Canadian Pacific Railway
Rail Diesel Cars
The Rail Diesel Car (RDC) built by the Budd Company of Philadelphia,
Pennsylvania was more evolutionary than revolutionary. This modern, self-propelled
stainless steel car was the end result of half a century of trial and
error by many companies that began on the CPR with a single steam powered
car converted from a standard wooden coach. Later, a few gas-mechanical
and battery-electric cars built new were tried as well. It was not until
the 1930's that successful gas-electric cars were built new in larger
numbers which continued in service into the 1950's.
Budd had a long history of building passenger equipment beginning in the
1930's and its use of shot welding stainless steel perfected this work.
Its biggest single order (173 cars) was for equipping the famous CPR train
The Canadian. Around this time Budd developed the modern self-propelled
RDC with a diesel engine first used for army tanks and a torque converter.
The CPR eventually bought 55 RDC's, the second largest fleet (after Boston
& Maine) of these Budd Cars as CPR employees called them. The Passenger
Department marketed them as Dayliner.
These very successful RDC's saved many passenger trains both on main and
branchlines actually increasing ridership for a time. Fast acceleration
and deceleration allowed them to reduce schedules considerably including
replacing the famous 3000 Jubilee 4-4-4's. Operating costs were
reduced considerably over a conventional steam locomotive hauled train
with a standard five-man crew replaced by as little as a conductor and
engineer on a single car train. A few still remain in use by VIA.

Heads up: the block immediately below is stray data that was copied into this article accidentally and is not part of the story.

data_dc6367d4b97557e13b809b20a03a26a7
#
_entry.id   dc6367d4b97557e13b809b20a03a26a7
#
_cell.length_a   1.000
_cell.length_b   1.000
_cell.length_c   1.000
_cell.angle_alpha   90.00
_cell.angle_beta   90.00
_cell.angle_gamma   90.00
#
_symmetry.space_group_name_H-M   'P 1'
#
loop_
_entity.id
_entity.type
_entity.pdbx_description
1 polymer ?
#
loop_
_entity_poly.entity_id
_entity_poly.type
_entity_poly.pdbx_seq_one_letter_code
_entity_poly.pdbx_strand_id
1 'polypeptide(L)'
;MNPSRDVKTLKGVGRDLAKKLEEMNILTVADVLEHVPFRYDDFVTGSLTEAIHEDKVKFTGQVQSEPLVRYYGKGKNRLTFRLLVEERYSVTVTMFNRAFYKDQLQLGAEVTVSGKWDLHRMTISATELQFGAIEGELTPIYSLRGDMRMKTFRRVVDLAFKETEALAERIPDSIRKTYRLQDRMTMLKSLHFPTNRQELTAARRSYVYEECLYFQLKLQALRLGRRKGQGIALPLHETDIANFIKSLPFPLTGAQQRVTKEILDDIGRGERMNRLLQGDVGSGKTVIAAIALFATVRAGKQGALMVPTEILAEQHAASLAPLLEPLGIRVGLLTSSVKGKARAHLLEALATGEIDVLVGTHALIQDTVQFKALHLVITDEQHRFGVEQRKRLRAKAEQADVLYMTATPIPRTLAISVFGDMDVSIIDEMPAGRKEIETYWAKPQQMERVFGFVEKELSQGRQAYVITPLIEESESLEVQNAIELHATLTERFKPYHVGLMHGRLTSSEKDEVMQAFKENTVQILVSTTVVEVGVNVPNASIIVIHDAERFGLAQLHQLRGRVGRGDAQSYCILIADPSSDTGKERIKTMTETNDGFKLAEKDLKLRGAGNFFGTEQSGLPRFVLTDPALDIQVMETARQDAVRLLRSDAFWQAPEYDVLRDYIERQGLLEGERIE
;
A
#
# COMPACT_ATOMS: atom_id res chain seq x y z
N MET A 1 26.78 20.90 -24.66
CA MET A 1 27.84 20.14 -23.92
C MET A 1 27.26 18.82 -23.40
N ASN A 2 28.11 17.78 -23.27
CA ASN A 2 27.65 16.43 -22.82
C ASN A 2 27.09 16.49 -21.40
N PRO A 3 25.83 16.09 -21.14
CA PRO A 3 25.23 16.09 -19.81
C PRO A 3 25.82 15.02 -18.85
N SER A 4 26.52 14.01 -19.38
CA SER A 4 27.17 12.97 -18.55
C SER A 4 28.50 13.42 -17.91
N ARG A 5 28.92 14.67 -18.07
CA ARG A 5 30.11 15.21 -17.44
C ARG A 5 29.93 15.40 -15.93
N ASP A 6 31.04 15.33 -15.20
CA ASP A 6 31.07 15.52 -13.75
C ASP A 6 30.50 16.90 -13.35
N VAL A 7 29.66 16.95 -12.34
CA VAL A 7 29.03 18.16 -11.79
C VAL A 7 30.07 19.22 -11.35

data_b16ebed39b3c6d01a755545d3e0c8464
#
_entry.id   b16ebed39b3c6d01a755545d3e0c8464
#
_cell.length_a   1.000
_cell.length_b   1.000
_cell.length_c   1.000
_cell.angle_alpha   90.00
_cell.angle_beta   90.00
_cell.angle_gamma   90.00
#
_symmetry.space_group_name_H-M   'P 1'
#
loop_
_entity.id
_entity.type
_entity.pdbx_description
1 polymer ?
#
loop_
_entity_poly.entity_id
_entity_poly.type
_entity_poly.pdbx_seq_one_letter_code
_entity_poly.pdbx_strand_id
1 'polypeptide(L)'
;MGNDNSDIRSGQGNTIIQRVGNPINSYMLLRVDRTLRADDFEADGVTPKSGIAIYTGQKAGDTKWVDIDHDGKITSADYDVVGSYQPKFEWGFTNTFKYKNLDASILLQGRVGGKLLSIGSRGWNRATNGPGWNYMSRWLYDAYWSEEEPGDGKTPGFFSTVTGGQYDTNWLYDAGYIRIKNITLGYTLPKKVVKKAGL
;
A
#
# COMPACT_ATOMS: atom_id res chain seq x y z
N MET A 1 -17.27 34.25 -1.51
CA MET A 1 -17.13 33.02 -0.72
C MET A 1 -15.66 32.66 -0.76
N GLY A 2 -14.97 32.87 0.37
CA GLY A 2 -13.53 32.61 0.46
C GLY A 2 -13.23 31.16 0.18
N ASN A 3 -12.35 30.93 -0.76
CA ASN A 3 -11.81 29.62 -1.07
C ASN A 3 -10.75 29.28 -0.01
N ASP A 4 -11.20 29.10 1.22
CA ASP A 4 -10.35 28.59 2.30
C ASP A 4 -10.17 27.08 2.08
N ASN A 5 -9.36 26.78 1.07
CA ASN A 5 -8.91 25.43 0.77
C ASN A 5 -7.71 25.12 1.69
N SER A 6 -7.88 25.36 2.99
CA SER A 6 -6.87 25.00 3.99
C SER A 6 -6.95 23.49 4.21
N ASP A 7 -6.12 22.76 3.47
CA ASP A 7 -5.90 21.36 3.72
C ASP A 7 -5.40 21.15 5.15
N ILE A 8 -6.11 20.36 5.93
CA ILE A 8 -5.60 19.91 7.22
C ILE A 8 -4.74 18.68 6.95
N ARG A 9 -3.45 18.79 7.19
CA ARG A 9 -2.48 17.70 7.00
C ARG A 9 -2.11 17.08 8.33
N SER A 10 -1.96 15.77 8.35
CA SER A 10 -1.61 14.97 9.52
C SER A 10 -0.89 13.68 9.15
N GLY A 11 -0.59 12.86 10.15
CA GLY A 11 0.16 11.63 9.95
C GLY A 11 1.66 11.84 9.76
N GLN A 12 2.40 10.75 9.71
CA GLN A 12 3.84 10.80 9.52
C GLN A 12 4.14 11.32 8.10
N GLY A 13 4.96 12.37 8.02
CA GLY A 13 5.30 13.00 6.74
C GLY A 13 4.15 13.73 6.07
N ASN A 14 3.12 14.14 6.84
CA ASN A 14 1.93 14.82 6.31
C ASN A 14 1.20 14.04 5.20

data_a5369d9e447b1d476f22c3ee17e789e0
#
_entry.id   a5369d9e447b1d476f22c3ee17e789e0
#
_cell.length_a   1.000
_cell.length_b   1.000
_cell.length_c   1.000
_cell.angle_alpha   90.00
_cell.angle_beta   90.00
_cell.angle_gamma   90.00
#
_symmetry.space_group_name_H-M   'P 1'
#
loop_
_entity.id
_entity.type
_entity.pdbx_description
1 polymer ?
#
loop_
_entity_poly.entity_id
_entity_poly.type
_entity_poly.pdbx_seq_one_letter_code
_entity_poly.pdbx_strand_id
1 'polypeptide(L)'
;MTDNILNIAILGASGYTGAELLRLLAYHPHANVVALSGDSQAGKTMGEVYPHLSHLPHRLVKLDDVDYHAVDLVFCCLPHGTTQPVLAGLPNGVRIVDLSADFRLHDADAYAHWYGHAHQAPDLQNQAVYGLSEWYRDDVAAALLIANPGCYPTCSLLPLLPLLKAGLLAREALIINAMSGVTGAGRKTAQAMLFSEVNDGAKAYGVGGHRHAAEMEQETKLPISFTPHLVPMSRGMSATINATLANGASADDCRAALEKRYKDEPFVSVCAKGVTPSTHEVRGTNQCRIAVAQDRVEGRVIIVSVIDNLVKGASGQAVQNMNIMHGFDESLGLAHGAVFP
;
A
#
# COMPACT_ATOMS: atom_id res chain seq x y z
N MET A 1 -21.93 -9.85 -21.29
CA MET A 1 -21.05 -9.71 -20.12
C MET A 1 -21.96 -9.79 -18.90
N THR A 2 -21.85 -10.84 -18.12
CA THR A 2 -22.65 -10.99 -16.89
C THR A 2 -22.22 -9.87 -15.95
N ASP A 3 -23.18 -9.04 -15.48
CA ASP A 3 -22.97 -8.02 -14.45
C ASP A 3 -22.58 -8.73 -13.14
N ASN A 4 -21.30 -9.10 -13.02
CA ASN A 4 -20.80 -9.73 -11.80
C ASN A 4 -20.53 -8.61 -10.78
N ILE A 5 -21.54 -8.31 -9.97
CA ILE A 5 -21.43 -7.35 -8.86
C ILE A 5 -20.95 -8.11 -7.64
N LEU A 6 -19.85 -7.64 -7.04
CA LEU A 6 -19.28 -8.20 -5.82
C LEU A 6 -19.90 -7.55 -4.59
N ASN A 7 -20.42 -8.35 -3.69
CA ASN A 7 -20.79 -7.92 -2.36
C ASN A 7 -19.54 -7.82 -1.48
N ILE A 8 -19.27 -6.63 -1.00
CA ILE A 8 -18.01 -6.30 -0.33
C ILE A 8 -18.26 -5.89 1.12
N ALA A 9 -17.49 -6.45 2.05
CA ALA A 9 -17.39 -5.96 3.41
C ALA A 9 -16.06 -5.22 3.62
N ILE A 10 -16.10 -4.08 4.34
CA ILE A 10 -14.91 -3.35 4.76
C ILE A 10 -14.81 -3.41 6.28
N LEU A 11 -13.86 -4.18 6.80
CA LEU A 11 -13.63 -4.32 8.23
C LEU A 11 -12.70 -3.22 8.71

RDC-3 9020 sits at Angliers, Quebec end of a 117 mile
long branch from Mattawa. CRO Collection
It was a six hour run from North Bay, Ont. daily except Sunday effective
Mon. Nov.1,1953 as trains 48-49 and 47-50.
North Bay- Mattawa mainline 45.5 miles, Mattawa-Timiskaming 41.5 miles
and Angliers 116.9 miles.
The trains later (4/27/1958) ran from Chalk River (447-449, 448-450)
with connections to and from Ottawa. Service was changed and reduced to
tri-weekly and finally ended with the new time table effective Sunday,
October 30, 1960.
NOTE: This car was the part of the first order in 1953 for RDC's;
three RDC-1's (9050-9052) and one RDC-3 (9020).
These cars were received October 14, 1953 and put into service 10/19,
10/19, 10/27 and 10/27.
Two RDC's were for Toronto-Windsor-Detroit high speed mainline service
while one other was for Montreal-Mont-Laurier. It was this latter run
of 163.6 miles that the Budd Co. demonstrator 2960 operated on for three
weeks starting Feb.2/1953.
While the standard design of the Budd RDC-3 included an RPO section all
CPR cars had none with 30 foot baggage section.
RDC-3 9023 with two RDC-1's on northbound train. The man
in light coloured suit has just placed a large dog
in the baggage section aided by employee in long coat. Montreal West Sunday,
November 10,1957 Bob Krone
Two views of one year old 9053 (#5918 6/53) leaving Windsor
Station as Number 451 departing at 7:00 a.m. for Mont Laurier. This was
the only Dayliner service out of Montreal at this early date. Sunday,
July 4,1954 John Dziobko
9060 leads three other RDC's more commonly called "Budd
Cars" in suburban (commuter) service.
Montreal West. June 5, 1959 Joseph Testagrose collection
RDC-2 9116 leads six other Budd Cars at Montreal West
6/26/1962 Peter Cox
"Hockey Mask" visibility stripes with old CPR
Tuscan red side panels.
E&N No.1 9055 crossing Englishmans River near Parksville,
VI 7/29/1967 Bob Loat
A single RDC-3 was all that was needed at this low point
in traffic. 9023 passing shelter at Cowichan, VI
6/05/1968 Peter A. Cox
RDC-2 9114 leads two RDC-1's with 9058 trailing (see below)
This may well be the turn around point for this commuter
train (if #243) from Windsor Station (Montreal) five minutes later becoming
Number 254 due out at 12.30 p.m. Other commuter trains on this line ran
through to Rigaud.
Hudson, Quebec Thursday April 17,1969 Two views Jerry Appleman/Joseph